As one points out, “Almost weightless and growing into weeds that spout up wild, they would not often have been deliberately sown in the neat rows of a farmer’s field. [We might] thus wonder: is the primary emphasis of this parable on growth, or does the parable of the Mustard Seed [along with these other parables which follow] point to something invasive and unpredictable about the kingdom of God?” (Theodore J. Wardlaw, Homiletical Perspective, Feasting on the Word)
“Mustard seeds—lying undetected in a big sack of some other kind of seed—are finally thrown onto the waiting soil in the same handful as that other, more dominant seed; no one suspects for an instant that any plant other than the one that is planned will spout and grow up. . . [The mustard seed] is hard to see, hard to keep an eye on, but it has a way of mixing with what is more noticeable [and perhaps more expected]. At the end of the day, as it germinates and sprouts and grows, its final result radically reorients what is expected.” (ibid.)
I mentioned last week Diane’s garden in Davenport. The other thing that happened was that she found this little yellow flower springing up in bunches, and had no idea what it was. So we took a handful of it to the garden center, while we were going to buy more birdseed. As soon as the garden center person saw it, she cautioned, “Oh, that’s mustard weed. Pull it up and throw it away. Or before you know it’ll take over your whole garden.”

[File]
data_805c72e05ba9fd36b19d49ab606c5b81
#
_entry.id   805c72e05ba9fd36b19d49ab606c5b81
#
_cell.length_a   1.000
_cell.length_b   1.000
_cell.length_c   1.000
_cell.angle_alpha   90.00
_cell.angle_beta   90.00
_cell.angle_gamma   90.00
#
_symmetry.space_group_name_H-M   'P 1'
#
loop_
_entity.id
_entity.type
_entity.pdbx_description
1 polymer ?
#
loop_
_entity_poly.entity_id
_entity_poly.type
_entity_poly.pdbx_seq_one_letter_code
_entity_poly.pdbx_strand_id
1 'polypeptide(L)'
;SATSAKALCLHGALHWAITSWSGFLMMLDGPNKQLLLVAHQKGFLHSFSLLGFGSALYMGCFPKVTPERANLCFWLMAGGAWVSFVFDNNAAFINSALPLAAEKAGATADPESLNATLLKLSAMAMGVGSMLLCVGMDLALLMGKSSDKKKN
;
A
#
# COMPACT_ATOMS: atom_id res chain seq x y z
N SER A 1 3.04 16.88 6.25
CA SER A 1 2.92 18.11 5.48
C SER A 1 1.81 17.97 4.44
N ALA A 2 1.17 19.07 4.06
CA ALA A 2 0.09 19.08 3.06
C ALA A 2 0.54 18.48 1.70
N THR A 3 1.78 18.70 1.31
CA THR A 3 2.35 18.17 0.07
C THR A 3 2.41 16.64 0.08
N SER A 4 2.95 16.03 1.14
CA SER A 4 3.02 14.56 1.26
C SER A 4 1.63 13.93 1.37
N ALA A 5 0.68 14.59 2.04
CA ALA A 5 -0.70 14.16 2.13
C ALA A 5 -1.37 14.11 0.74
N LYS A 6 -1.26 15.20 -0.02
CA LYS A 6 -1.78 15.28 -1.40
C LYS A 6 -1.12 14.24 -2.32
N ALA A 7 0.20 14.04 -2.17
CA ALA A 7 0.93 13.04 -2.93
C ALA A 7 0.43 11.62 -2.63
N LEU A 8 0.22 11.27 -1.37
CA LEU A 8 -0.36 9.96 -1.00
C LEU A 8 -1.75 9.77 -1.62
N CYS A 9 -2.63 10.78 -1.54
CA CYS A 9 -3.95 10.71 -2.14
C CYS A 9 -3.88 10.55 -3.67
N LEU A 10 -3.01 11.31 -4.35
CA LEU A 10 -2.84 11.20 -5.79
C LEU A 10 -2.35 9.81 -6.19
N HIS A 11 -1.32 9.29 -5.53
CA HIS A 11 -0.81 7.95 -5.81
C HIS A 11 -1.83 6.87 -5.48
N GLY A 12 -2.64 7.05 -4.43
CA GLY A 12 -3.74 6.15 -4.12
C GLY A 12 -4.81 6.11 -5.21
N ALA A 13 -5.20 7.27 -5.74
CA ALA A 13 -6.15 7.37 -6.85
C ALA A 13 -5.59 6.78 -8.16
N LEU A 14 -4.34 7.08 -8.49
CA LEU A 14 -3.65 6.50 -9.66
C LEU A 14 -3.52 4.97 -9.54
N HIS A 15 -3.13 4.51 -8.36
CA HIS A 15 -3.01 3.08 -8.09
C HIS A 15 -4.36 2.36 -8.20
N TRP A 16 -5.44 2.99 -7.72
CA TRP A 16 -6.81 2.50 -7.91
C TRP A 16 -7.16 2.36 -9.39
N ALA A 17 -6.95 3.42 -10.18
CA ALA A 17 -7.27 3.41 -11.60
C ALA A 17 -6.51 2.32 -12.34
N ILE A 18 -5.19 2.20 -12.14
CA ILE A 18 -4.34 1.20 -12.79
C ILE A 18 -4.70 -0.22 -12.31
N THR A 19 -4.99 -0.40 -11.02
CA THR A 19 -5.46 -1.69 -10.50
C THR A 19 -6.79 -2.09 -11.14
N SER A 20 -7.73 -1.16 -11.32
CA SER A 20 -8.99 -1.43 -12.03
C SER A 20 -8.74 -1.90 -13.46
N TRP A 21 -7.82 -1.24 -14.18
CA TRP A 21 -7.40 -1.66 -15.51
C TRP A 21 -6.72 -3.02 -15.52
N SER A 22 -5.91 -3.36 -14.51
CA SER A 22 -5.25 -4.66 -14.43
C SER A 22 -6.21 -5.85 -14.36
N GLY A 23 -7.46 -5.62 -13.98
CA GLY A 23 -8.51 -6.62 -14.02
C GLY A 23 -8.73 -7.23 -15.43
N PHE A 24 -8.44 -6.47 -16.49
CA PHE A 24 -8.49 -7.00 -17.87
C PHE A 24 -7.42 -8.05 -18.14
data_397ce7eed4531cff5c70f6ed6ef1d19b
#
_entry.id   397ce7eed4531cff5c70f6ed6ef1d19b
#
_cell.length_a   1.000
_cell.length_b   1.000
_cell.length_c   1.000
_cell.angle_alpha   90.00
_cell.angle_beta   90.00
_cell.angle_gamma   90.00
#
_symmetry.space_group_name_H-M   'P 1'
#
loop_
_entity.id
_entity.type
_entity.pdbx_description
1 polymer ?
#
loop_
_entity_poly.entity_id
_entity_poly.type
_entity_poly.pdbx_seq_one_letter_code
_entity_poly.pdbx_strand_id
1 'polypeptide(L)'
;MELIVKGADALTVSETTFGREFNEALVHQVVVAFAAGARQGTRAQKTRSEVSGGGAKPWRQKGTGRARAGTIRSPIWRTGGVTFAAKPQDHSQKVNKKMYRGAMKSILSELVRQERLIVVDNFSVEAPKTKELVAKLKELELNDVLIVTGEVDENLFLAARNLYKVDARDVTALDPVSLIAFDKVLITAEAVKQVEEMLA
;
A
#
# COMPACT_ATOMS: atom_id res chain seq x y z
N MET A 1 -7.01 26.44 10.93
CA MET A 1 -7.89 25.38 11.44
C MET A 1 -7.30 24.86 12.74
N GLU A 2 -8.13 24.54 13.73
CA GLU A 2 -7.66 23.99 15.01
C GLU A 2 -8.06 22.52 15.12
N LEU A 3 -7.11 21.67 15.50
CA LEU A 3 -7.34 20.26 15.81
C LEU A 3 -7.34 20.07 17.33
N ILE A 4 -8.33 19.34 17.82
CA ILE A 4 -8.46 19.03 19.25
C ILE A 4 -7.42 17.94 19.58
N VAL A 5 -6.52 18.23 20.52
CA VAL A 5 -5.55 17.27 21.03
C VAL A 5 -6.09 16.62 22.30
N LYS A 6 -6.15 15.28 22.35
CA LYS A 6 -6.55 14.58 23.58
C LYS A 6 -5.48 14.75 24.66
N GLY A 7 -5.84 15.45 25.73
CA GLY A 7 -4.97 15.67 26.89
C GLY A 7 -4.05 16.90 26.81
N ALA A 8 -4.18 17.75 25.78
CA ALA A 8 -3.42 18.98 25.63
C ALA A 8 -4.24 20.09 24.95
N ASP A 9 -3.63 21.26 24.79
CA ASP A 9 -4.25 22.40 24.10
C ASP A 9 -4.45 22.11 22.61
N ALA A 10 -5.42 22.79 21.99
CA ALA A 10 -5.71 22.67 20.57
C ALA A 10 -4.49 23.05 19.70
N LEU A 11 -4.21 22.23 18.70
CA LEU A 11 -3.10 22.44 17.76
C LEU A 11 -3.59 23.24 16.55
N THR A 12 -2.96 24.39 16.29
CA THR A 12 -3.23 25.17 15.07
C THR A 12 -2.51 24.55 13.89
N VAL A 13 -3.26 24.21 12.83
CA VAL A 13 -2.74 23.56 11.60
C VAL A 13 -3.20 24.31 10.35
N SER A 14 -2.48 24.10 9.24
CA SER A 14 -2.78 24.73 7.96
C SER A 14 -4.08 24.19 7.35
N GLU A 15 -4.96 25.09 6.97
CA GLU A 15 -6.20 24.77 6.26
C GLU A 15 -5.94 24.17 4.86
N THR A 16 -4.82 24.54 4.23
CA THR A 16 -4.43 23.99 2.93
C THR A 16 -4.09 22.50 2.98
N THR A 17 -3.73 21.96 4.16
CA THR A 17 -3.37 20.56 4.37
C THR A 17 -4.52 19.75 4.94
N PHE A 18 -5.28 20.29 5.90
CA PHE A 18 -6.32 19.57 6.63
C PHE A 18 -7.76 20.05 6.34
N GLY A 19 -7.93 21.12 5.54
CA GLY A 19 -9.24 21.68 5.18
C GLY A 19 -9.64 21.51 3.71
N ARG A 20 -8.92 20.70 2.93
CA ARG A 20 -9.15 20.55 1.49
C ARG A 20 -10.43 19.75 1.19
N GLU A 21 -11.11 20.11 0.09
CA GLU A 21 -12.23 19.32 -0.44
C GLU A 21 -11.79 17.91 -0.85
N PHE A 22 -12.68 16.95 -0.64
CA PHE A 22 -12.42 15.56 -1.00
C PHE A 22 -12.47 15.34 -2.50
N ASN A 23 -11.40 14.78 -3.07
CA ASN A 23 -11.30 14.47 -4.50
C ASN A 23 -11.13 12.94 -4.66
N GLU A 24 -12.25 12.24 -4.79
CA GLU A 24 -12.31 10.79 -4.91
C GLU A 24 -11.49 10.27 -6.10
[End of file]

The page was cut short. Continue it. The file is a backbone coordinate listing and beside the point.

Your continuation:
The disciples probably assumed that the planting and cultivation of the kingdom was more orderly and predictable—where what is planted produces exactly what is expected. But Jesus did not say that, `The kingdom of heaven is like neatly laid out furrows of carrots or soybeans; or like beautiful rows of lavender or cotton or grapes.’
“Mustard seeds just hide there in the sack of other seeds or in the hand of an unsuspecting sower” (ibid.). And then they spring up and take over the entire garden.
During the height of Apartheid, Archbishop Desmond Tutu did an interview on PBS in which he said something that seemed very curious at the time: “When the white people arrived,” he said, “we had the land and they had the Bible. They said, `Let us pray.’ When we opened our eyes, they had the land and we had the Bible. And we got the better of the deal.”
At the time that comment seemed a hapless seed to sow. But now we see that Bishop Tutu had detected the mustard seed: it was the great faith of people like himself, Nelson Mandela, Alan Boesak and others which cultivated the moral authority and spiritual fortitude necessary to overcome the oppression of Apartheid.